Friday, January 23, 2015

Prompt #214 – The Language of Lunes

The Lune, also known as the American Haiku was created by poet and literature professor Robert Kelly as a response to traditional Haiku. His new “form” was a self-contained, tercet (three-line poem) that consisted of 13 syllables divided into 5, 3, 5 syllables per line (five in the first line, three in the second line, and five in the third line). Unlike haiku, though, there are no rules, no required kigo (season word), no cutting word, and no conceptual break (or the shift in perception that we often see in haiku). Kelly named his form the “Lune” because the right side of most examples creates a “syllabic shape” reminiscent of the crescent moon.

Poet Jack Collom devised a variation of Kelly’s Lune in a self-contained tercet that is word-based rather than syllable-based: three words in the first line, five words in the second line, and three words in the third line. Just as Kelly imposed no other rules, neither did Collom.


Decide which form of the Lune you’d like to try (Kelly’s syllable-number form, or Collom’s word-number form).

Then, simply write an image/thought of three words or five syllables as your first line and see where the poem takes you. Here are "formats" for you to experiment with (copy and paste into your document, and then fill in the lines).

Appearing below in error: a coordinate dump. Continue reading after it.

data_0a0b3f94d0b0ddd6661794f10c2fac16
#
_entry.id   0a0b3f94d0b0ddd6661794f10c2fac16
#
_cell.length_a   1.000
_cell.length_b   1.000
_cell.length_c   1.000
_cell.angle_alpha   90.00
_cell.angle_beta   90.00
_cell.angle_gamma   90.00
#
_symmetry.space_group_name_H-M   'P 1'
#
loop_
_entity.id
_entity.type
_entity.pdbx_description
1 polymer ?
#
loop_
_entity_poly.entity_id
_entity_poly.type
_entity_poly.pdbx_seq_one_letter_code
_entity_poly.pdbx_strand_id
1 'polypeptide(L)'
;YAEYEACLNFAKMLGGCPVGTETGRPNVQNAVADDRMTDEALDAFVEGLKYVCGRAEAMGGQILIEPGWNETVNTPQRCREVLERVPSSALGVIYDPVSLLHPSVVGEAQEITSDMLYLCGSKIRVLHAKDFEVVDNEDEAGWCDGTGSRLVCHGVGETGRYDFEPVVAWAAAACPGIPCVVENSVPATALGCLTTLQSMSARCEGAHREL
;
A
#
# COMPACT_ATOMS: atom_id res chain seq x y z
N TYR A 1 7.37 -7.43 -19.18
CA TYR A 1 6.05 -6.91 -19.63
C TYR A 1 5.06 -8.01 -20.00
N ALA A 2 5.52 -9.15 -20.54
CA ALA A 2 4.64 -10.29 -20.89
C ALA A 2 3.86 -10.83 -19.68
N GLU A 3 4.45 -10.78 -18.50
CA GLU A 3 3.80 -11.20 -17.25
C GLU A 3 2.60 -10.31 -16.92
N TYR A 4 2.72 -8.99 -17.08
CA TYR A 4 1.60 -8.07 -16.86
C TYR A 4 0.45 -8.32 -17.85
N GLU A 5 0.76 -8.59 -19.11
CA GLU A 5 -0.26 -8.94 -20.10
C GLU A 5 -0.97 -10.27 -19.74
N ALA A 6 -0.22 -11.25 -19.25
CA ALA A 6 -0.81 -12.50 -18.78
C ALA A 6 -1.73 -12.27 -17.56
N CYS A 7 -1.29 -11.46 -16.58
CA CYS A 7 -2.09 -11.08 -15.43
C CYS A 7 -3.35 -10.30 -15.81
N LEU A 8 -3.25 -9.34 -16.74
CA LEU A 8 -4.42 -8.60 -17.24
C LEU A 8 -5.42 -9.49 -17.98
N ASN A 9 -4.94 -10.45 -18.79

Robert Kelly Style Lune (This style doesn’t use capitalization or punctuation.)

Line 1: Five Syllables

Line 2: Three Syllables

Line 3:  Five Syllables

Jack Collom Style Lune (This style does use capitals and punctuation.)

Line 1: Three Words

Line 2: Five Words

Line 3:  Three Words

If you like Lunes, try writing a series of related Lunes or a Lune poem that contains several Lune-stanzas (individual but related "links" that line up on the page like stanzas).


Stick to the format, and work toward the leaping (and crystal-cutting) quality of haiku.

Think in terms of imagery (Lunes are great for developing a sense of image).

Don’t try to be profound—simply make a statement and then “play” with the words to “pump up” your idea. Go for a moment in time, a small enlightenment, something wonderfully ordinary.

By nature, both Lune forms require strict attention to the words you use. Choose carefully!


A Lune from Robert Kelly’s book Knee Lunes.

     thin sliver of the
     crescent moon
     high up the real world

A Lune from Jack Collom’s  “Moving Windows: Evaluating the Poetry Children Write.”

     When the sun’s
     rays hit the shades, it
     lights up lines.


  1. How interesting! I never heard of lunes before -- a bit looney, but fun!

  2. New to me too but interesting and probably more accessible than haiku for my students. Thanks, Adele.

    1. Thanks for your comment, Rich! Hope your students like Lunes!

  3. Trying out for both here:

    Thanks for the prompt Adele!


  4. Then there's also Allen Ginsberg's American Sentence, also invented in response to the strict rules of the haiku. Seventeen syllables in one sentence. That's the entire set of rules. The next sentence jumps off the first, so you only need one sentence to get going. You can then create line and stanza breaks as you please. My poems, "A Murmuration of Starlings" and "Hunger in the Garden," are both written in American Sentences.

    1. Thanks for your comment, Diane. I did a prompt on American Sentences a while back. They're great for jump-starting the poetry writing process. I'll check your books for the poems you mention!

  5. fear infects my heart
    I face it
    my consciousness screams

    1. Scary, Risa—but a feeling we've all had, I'm sure. You did a great job with the syllables.

    2. thanks for the prompt amazing how so few words can convey that scary feeling